How a Nurse Practitioner Can Support your Hypothyroidism Journey
Acella Pharmaceuticals, LLC., is partnering with Susan VanBeuge, DNP, APRN, FNP-BC, FAANP, FAAN, to bring greater awareness to the importance of thyroid care and education. This post was sponsored by Acella Pharmaceuticals and should not be construed as medical advice. Please talk to your doctor about your individual medical situation.
Many hypothyroidism patients may not realize that a nurse practitioner (NP) can provide much of the same type of care as a medical doctor. NPs are highly trained medical professionals who can provide many primary care services or be part of a specialized care team.
What is a Nurse Practitioner?
An NP is a registered nurse who has advanced training and education. In addition to the degree needed to become a registered nurse, NPs also get master’s degrees or doctoral degrees. NPs can:
• Diagnose and treat acute conditions, such as hypothyroidism
• Order diagnostic tests and lab work
• Write prescriptions
• Manage a patient’s overall care as the primary care provider
• Be board certified in specialties such as family practice, women’s health, or endocrinology
NPs focus much of their interaction with patients on disease prevention, health education, counseling and overall wellness.
Facing a Hypothyroidism Diagnosis
If you are reading this article, you may suspect or have been recently diagnosed with some form of hypothyroidism. If your first instinct was to search online, you are probably feeling a bit overwhelmed with all the information coming at you. It may sound very technical, so let’s break it down.
The thyroid gland is a butterfly-shaped gland in your neck that is primarily responsible for metabolism and temperature control. The thyroid gland produces thyroid hormone and is regulated through a feedback loop through the hypothalamus and pituitary gland.
The pituitary gland is considered the master gland of the endocrine system. Think of it as a director of a symphony orchestra and the thyroid gland as part of the orchestra. The body sends signals to the pituitary gland in relation to the thyroid to tell it to stay steady, speed up or slow down production of the thyroid hormone. This feedback loop is constant and ongoing.
When a provider gets lab work to assess your thyroid, they are checking the hormone produced and the signals coming from the pituitary gland that regulates production. The laboratory tests can help pinpoint if there is a problem in the thyroid gland itself or with the pituitary gland. It is important for your provider to understand the etiology to best treat your hypothyroidism. These laboratory tests can help your provider make decisions on how to proceed with treatment, if necessary. But your provider isn’t just looking at paper, they are treating you! You may be asked a series of questions about your well-being, such as:
• How is your sleep?
• Are you fatigued?
• Do you experience brain fog, and for women, how are your menstrual cycles?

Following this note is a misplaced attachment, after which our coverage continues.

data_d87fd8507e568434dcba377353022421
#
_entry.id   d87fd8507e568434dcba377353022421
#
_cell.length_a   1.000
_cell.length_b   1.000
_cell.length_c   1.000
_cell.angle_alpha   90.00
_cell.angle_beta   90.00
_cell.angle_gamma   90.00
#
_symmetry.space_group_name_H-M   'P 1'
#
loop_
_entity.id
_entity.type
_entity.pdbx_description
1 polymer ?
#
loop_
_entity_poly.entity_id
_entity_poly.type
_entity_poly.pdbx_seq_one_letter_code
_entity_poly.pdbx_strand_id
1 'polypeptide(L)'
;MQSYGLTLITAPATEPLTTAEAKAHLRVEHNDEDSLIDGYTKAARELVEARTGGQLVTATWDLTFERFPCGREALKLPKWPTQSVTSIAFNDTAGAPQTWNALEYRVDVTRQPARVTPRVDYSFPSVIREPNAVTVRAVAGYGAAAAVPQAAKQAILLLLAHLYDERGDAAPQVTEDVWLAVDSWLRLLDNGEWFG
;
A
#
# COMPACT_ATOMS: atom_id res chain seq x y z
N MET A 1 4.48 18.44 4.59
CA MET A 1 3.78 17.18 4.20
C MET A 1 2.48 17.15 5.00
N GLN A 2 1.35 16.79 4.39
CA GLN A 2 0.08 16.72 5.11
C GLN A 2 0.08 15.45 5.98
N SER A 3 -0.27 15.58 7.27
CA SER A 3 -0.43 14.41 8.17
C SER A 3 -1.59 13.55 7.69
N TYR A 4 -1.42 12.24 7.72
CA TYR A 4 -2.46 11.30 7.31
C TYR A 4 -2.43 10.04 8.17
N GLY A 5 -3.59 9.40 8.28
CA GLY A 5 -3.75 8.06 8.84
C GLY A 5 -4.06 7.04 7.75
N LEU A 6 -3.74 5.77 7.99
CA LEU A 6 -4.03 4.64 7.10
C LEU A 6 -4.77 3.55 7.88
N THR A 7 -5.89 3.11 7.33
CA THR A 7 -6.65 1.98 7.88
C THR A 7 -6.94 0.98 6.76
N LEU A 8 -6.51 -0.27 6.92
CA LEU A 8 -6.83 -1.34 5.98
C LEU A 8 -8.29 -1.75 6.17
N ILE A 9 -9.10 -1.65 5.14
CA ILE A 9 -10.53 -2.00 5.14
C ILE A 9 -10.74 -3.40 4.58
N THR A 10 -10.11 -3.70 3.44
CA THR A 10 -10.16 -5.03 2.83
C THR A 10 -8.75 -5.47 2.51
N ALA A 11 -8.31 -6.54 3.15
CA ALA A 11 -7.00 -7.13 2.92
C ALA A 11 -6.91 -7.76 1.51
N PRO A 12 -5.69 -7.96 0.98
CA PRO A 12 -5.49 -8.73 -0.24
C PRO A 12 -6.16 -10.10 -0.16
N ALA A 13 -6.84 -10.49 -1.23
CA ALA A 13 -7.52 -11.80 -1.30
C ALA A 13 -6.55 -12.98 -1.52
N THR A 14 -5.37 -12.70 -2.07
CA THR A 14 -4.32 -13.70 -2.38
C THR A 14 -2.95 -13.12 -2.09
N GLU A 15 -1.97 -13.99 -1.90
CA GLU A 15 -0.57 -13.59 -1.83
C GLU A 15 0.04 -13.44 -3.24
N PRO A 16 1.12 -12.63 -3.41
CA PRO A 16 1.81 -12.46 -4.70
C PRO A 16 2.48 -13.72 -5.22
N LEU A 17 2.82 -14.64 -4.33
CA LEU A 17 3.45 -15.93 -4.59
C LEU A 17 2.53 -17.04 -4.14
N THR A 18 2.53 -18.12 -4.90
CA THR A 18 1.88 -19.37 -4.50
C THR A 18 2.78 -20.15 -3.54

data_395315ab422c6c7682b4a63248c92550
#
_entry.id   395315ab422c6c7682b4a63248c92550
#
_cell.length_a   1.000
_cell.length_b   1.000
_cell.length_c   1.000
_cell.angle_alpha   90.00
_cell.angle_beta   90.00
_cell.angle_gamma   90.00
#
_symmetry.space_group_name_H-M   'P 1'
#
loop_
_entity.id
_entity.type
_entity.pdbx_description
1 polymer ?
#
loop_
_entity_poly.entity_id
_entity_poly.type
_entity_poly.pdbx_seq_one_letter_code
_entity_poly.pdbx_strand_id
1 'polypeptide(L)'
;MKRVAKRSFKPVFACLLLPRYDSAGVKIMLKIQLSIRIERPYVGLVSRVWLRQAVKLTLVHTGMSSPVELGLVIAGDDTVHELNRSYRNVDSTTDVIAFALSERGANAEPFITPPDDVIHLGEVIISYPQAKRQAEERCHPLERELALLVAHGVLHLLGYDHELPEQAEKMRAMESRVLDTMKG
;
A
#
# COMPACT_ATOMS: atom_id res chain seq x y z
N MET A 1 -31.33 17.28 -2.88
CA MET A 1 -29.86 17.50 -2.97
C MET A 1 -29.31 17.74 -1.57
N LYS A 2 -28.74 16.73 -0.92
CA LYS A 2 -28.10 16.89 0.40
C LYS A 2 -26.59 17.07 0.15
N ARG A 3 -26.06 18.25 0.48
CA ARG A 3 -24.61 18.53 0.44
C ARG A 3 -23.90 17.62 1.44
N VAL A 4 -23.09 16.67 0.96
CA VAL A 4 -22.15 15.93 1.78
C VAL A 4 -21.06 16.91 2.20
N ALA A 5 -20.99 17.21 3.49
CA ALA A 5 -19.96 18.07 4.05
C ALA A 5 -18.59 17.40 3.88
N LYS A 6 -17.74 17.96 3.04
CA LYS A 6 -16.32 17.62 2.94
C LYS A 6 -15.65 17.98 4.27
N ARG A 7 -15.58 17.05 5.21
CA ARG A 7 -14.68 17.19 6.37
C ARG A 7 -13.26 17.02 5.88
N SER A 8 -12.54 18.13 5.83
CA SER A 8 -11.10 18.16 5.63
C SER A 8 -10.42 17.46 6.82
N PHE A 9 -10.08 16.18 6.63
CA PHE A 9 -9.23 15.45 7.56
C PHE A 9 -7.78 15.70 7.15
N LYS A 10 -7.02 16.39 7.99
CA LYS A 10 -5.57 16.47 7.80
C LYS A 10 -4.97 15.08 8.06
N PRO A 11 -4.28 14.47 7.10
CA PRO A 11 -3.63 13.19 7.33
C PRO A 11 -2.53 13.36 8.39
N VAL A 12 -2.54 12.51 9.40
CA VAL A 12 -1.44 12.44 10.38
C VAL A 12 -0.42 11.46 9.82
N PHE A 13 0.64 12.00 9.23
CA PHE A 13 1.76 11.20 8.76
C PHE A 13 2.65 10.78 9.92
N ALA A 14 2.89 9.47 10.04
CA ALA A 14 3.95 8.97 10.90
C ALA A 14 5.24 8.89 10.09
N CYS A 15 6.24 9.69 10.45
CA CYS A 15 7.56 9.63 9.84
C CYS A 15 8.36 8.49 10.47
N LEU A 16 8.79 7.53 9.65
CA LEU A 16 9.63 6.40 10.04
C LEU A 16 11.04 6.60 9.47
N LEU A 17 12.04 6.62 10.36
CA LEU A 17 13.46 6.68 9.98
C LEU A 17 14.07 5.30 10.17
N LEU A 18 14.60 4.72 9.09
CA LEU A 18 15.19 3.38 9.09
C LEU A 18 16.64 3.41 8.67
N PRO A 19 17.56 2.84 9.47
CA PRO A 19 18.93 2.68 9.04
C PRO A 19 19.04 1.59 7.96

• Is your weight stable or have you experienced weight gain or loss?
• Do you have cold intolerance?
• Have you experienced muscle stiffness?
• Do you have depression or are you feeling blue?
• Do you have any complaints of constipation?
• Are you experiencing memory issues?
Your answers to these questions can help your provider determine which tests to order or what kind of treatment may need to be initiated or changed if you are already on a treatment. Your provider will also complete a physical examination of your overall health and assess your thyroid gland for a goiter (enlargement) or nodules.
If the decision to start thyroid replacement hormones for your hypothyroidism is determined to be the best plan of care, your provider will initiate therapy based on clinical practice guidelines. These guidelines are used by all clinicians to provide care. They are based on research from evidence-based studies and clinical experts who have studied the data and agreed on practice guidelines.
The first line treatment of choice is synthetic thyroxine T4, also known as levothyroxine. This treatment is a good one for many patients. Another treatment is T3, or liothyronine, which is used in the treatment of hypothyroidism. Desiccated or natural thyroid hormone is a mixture of T4 and T3 hormone replacement. All types of treatment are within clinical practice guidelines and will be administered based on your needs and response to treatment.
When initiating therapy for hypothyroid disease, the motto is to go “low and slow.” Your provider will take a low and slow approach to initiating and titrating your treatment to the perfect dose for you. This may take one or two dose adjustments, but it is important to be precise in fine-tuning your treatment plan. Once you have a dose change, your provider will ask for laboratory work to be completed six weeks to eight weeks after you've been on your new medication dose. Once the laboratory studies are reviewed, any titration that's necessary can be done at that time. During these visits, it's important to share any symptoms you may be having with your provider so that your treatment plan can be holistic and address any concerns you have.
Proper administration is also important to remember as you take thyroid replacement medication. Thyroid replacement should be taken in the morning and on an empty stomach with a glass of water. You should not have anything to eat or drink or take any medications, herbal supplements or vitamins for one hour after taking your thyroid medicine. This ensures it will be absorbed properly.
If you have questions or concerns, it is important to talk to your healthcare provider. No question is silly, and no symptom you experience is unimportant. In fact, it is important to share your symptoms with your provider, so they know how you are feeling and are aware of any side effects or changes in your health.
Hypothyroid disease is easily managed in partnership with your healthcare provider.